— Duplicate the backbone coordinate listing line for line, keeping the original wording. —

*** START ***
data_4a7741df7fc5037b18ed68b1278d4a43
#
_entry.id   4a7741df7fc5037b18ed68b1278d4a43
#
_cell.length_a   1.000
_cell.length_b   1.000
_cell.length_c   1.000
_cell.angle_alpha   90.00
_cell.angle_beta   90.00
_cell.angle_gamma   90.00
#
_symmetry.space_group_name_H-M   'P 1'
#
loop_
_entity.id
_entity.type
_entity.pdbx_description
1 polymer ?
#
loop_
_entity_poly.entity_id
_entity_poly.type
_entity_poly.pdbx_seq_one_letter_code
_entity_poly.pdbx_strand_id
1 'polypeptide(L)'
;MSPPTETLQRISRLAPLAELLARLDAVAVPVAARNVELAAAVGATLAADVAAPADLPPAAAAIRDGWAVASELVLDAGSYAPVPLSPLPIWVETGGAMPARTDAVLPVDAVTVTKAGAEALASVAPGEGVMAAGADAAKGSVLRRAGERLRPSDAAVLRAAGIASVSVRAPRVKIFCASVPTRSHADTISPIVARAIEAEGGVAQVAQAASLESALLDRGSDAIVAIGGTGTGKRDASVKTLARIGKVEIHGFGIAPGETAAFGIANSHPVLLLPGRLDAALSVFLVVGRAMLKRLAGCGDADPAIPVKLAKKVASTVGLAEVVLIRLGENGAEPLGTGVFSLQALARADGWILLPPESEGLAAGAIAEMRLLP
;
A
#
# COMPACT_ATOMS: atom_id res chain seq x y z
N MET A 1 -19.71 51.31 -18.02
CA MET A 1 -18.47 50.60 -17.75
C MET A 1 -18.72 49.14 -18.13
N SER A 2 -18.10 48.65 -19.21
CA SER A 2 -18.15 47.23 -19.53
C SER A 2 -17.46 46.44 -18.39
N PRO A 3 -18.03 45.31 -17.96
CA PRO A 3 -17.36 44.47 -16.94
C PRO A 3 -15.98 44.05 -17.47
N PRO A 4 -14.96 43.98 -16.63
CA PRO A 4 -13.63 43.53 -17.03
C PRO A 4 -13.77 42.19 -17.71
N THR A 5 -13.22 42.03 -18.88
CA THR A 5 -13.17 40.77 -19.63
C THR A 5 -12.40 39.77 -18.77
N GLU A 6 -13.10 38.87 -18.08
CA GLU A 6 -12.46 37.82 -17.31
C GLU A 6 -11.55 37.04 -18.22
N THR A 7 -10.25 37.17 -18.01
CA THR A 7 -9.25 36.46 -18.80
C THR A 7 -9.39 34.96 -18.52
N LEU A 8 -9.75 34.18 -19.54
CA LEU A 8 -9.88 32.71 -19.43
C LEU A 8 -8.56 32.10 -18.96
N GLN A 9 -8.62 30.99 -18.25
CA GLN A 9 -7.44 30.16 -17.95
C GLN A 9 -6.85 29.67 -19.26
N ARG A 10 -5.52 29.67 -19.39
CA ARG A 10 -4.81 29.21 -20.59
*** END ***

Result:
data_4a7741df7fc5037b18ed68b1278d4a43
#
_entry.id   4a7741df7fc5037b18ed68b1278d4a43
#
_cell.length_a   1.000
_cell.length_b   1.000
_cell.length_c   1.000
_cell.angle_alpha   90.00
_cell.angle_beta   90.00
_cell.angle_gamma   90.00
#
_symmetry.space_group_name_H-M   'P 1'
#
loop_
_entity.id
_entity.type
_entity.pdbx_description
1 polymer ?
#
loop_
_entity_poly.entity_id
_entity_poly.type
_entity_poly.pdbx_seq_one_letter_code
_entity_poly.pdbx_strand_id
1 'polypeptide(L)'
;MSPPTETLQRISRLAPLAELLARLDAVAVPVAARNVELAAAVGATLAADVAAPADLPPAAAAIRDGWAVASELVLDAGSYAPVPLSPLPIWVETGGAMPARTDAVLPVDAVTVTKAGAEALASVAPGEGVMAAGADAAKGSVLRRAGERLRPSDAAVLRAAGIASVSVRAPRVKIFCASVPTRSHADTISPIVARAIEAEGGVAQVAQAASLESALLDRGSDAIVAIGGTGTGKRDASVKTLARIGKVEIHGFGIAPGETAAFGIANSHPVLLLPGRLDAALSVFLVVGRAMLKRLAGCGDADPAIPVKLAKKVASTVGLAEVVLIRLGENGAEPLGTGVFSLQALARADGWILLPPESEGLAAGAIAEMRLLP
;
A
#
# COMPACT_ATOMS: atom_id res chain seq x y z
N MET A 1 -19.71 51.31 -18.02
CA MET A 1 -18.47 50.60 -17.75
C MET A 1 -18.72 49.14 -18.13
N SER A 2 -18.10 48.65 -19.21
CA SER A 2 -18.15 47.23 -19.53
C SER A 2 -17.46 46.44 -18.39
N PRO A 3 -18.03 45.31 -17.96
CA PRO A 3 -17.36 44.47 -16.94
C PRO A 3 -15.98 44.05 -17.47
N PRO A 4 -14.96 43.98 -16.63
CA PRO A 4 -13.63 43.53 -17.03
C PRO A 4 -13.77 42.19 -17.71
N THR A 5 -13.22 42.03 -18.88
CA THR A 5 -13.17 40.77 -19.63
C THR A 5 -12.40 39.77 -18.77
N GLU A 6 -13.10 38.87 -18.08
CA GLU A 6 -12.46 37.82 -17.31
C GLU A 6 -11.55 37.04 -18.22
N THR A 7 -10.25 37.17 -18.01
CA THR A 7 -9.25 36.46 -18.80
C THR A 7 -9.39 34.96 -18.52
N LEU A 8 -9.75 34.18 -19.54
CA LEU A 8 -9.88 32.71 -19.43
C LEU A 8 -8.56 32.10 -18.96
N GLN A 9 -8.62 30.99 -18.25
CA GLN A 9 -7.44 30.16 -17.95
C GLN A 9 -6.85 29.67 -19.26
N ARG A 10 -5.52 29.67 -19.39
CA ARG A 10 -4.81 29.21 -20.59